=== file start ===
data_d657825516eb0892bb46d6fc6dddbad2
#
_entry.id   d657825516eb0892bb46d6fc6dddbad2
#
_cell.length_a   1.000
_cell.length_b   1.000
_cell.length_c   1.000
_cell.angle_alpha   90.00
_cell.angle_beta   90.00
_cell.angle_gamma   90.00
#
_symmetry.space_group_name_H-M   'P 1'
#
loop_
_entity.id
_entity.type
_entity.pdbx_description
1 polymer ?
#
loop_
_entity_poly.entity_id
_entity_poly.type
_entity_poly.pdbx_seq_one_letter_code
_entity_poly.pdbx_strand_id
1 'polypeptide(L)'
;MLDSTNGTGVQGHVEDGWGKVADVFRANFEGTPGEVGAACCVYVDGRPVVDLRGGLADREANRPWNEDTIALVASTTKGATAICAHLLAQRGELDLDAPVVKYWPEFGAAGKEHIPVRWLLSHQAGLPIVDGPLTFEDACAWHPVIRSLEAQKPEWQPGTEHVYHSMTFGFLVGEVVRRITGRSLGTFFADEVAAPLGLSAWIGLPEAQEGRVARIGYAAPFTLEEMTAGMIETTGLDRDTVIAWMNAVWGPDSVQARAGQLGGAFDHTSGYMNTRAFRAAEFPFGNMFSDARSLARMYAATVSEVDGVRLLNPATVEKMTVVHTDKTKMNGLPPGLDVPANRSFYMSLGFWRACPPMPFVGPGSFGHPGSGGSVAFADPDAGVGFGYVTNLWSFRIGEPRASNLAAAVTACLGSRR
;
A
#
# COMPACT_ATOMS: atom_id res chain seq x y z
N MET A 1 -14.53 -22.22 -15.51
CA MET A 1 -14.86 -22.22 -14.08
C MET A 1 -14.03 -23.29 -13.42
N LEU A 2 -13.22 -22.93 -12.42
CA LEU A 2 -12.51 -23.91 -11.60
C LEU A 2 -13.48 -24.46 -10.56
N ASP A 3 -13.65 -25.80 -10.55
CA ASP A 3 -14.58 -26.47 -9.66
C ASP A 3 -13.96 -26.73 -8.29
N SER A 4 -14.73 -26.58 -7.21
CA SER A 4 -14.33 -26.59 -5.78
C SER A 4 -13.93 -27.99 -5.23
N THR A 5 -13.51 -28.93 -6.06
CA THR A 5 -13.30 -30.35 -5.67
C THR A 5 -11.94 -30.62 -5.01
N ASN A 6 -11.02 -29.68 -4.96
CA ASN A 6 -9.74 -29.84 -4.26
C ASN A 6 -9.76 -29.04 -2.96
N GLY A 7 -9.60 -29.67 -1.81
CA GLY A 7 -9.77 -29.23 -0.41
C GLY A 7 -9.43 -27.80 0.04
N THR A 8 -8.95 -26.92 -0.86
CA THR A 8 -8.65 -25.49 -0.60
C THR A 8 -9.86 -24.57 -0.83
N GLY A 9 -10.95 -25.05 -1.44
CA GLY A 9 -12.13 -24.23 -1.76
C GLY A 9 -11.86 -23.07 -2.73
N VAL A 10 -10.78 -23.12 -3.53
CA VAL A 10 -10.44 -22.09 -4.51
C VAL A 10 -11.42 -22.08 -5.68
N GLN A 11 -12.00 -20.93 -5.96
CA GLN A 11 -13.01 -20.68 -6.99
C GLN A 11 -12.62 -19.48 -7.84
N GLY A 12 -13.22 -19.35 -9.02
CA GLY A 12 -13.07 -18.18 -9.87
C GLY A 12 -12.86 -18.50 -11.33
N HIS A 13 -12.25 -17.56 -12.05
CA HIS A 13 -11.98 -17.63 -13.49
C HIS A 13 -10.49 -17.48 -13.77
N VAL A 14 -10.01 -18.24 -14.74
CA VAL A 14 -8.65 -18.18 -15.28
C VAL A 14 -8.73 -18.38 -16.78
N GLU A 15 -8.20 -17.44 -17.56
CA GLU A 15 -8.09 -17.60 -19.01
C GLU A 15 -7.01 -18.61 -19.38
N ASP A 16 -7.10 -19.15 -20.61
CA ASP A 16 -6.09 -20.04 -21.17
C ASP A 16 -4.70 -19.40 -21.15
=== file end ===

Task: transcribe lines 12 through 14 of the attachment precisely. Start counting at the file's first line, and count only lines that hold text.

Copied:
_symmetry.space_group_name_H-M   'P 1'
#
loop_